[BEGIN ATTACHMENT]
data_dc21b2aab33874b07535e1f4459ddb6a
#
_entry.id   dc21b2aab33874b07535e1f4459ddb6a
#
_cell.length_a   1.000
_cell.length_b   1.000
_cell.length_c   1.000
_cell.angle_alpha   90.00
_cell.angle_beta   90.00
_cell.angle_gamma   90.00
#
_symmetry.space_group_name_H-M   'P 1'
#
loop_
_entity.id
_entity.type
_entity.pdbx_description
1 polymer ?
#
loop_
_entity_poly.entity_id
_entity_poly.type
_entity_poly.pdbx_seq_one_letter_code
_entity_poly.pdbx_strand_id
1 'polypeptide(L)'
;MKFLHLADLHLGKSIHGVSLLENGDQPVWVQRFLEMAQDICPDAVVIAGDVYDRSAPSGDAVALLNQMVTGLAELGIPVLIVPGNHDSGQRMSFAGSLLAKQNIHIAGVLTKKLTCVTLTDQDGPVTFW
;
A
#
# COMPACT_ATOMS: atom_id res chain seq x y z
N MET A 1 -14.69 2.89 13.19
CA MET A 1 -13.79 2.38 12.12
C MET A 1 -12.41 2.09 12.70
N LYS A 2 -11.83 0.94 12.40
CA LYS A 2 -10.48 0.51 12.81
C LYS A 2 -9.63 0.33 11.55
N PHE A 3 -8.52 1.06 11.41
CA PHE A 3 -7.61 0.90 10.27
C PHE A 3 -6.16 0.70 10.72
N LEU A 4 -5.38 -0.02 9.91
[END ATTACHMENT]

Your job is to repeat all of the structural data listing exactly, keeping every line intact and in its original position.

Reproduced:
data_dc21b2aab33874b07535e1f4459ddb6a
#
_entry.id   dc21b2aab33874b07535e1f4459ddb6a
#
_cell.length_a   1.000
_cell.length_b   1.000
_cell.length_c   1.000
_cell.angle_alpha   90.00
_cell.angle_beta   90.00
_cell.angle_gamma   90.00
#
_symmetry.space_group_name_H-M   'P 1'
#
loop_
_entity.id
_entity.type
_entity.pdbx_description
1 polymer ?
#
loop_
_entity_poly.entity_id
_entity_poly.type
_entity_poly.pdbx_seq_one_letter_code
_entity_poly.pdbx_strand_id
1 'polypeptide(L)'
;MKFLHLADLHLGKSIHGVSLLENGDQPVWVQRFLEMAQDICPDAVVIAGDVYDRSAPSGDAVALLNQMVTGLAELGIPVLIVPGNHDSGQRMSFAGSLLAKQNIHIAGVLTKKLTCVTLTDQDGPVTFW
;
A
#
# COMPACT_ATOMS: atom_id res chain seq x y z
N MET A 1 -14.69 2.89 13.19
CA MET A 1 -13.79 2.38 12.12
C MET A 1 -12.41 2.09 12.70
N LYS A 2 -11.83 0.94 12.40
CA LYS A 2 -10.48 0.51 12.81
C LYS A 2 -9.63 0.33 11.55
N PHE A 3 -8.52 1.06 11.41
CA PHE A 3 -7.61 0.90 10.27
C PHE A 3 -6.16 0.70 10.72
N LEU A 4 -5.38 -0.02 9.91